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$100 million makeover of Downtown Grand, once the Lady Luck, to open Nov. 12

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October 9, 2013

$100 million makeover of Downtown Grand, once the Lady Luck, to open Nov. 12

A construction worker works in the pool area at the Downtown Grand in Las Vegas Thursday, Aug. 29, 2013. (John Locher/Las Vegas Review-Journal)The downtown Las Vegas resort property once known as the Lady Luck will reopen next month as the Downtown Grand, the property?s chief executive said Friday.

Seth Schorr, CEO of the Downtown Grand Las Vegas, said a ribbon cutting ceremony is set for Nov. 12. Schorr also said reservations were being accepted for rooms with availability beginning Oct. 27.

?We have been working hard on this project for several years,? Schorr said. ?The support of the entire downtown community has been overwhelming, and we look forward to adding another amazing element to the revitalization of Las Vegas.?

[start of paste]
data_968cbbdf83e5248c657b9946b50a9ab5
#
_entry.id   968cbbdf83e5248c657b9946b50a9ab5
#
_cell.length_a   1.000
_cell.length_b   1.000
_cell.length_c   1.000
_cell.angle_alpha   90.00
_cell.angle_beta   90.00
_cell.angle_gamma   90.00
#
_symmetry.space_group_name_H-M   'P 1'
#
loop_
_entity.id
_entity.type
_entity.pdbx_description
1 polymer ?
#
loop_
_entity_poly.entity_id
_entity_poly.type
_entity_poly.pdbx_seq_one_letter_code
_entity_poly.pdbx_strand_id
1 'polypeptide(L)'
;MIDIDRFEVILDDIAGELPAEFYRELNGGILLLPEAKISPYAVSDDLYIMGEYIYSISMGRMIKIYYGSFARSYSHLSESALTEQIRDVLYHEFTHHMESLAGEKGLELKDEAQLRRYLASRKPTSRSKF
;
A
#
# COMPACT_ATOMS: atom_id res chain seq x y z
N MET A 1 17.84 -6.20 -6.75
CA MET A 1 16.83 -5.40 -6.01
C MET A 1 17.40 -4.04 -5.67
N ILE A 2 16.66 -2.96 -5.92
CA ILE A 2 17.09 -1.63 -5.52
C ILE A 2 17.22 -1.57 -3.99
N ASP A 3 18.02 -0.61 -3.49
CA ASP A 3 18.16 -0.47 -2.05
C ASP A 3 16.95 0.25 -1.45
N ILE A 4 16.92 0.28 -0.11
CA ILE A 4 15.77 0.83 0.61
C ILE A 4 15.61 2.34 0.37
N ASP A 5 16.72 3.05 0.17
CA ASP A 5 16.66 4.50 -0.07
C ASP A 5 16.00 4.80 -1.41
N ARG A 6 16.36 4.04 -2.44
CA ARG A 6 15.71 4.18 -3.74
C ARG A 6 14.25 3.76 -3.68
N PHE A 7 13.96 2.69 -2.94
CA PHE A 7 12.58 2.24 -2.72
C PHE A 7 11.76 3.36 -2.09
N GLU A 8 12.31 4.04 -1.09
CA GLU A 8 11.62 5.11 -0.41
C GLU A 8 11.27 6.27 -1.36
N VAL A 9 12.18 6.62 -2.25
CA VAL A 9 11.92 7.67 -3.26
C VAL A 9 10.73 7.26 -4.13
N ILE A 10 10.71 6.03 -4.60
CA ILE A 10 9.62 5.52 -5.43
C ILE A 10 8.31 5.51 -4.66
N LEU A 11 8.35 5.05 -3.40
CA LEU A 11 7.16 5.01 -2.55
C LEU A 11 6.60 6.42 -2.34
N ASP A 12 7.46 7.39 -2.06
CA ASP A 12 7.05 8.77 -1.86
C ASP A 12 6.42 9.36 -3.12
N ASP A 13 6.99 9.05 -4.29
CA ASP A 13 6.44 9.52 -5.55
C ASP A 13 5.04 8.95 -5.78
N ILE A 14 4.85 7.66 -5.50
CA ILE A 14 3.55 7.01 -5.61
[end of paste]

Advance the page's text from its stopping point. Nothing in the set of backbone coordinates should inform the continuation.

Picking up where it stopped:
Schorr said the investment made by the property?s owner, CIM Group, in the Downtown Grand and the surrounding Downtown3rd neighborhood will be ?north of $200 million? when completed.

The price of the renovation, redesign and transformation of the Lady Luck into the Downtown Grand alone was about $100 million. The Downtown Grand at Third Street and Ogden Avenue is in the process of hiring 800 employees.

The Downtown Grand features 634 rooms, about 600 slot machines and 30 table games.

?This has been an amazing year for downtown Las Vegas,? Schorr said. ?The relocation of Zappos? headquarters, multiple new businesses in the Fremont East entertainment district and the upcoming Life is Beautiful festival are all proof that we are in the middle of a downtown resurgence.?

It?s also been a year that welcomed the transformation of Fitzgerald?s into the D, along with the renovations to the Golden Gate casino and creation of an $11 million zipline, called SlotZilla, that lets riders view Fremont Street from 120 feet above street level is nearing completion.

?If you look at shopping malls ? they are anchored by department stores,? said Stephen Brown, director and economics professor at the Center for Business & Economic Research at the University of Nevada, Las Vegas. ?Most of the stores are dependent on spill over from the big stores. Downtown Grand will serve a similar function.?

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Source Review Journal,

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